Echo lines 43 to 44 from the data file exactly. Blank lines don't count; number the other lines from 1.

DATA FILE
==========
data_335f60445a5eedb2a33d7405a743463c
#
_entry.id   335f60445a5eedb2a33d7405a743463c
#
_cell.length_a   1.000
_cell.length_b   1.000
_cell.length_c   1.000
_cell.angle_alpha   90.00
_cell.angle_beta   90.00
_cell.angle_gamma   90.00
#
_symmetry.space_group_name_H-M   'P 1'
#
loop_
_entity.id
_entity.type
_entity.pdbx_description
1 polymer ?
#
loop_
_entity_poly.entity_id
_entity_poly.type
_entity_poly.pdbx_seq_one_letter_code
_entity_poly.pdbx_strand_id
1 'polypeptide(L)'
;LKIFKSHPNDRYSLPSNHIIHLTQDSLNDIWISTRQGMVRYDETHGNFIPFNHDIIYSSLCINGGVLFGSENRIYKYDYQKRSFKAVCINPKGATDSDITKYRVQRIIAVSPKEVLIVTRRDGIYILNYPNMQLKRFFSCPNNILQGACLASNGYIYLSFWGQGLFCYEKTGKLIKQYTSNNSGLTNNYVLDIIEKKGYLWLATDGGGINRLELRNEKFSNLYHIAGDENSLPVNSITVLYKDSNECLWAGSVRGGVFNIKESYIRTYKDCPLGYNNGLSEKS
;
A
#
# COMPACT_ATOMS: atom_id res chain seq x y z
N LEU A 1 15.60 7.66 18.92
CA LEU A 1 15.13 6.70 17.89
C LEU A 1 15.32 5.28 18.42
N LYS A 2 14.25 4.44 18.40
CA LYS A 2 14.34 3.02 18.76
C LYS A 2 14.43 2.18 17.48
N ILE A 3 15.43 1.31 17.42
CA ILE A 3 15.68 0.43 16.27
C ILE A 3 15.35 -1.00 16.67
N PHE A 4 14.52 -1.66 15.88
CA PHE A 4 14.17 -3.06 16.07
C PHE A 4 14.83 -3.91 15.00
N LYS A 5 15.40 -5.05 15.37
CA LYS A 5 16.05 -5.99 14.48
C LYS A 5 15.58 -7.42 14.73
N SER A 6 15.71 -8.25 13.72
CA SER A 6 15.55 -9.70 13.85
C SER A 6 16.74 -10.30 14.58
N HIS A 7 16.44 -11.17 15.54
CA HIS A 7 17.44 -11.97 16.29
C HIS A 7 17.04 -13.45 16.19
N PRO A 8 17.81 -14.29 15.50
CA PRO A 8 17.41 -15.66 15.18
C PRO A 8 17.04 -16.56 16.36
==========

N LYS A 5 15.40 -5.05 15.37
CA LYS A 5 16.05 -5.99 14.48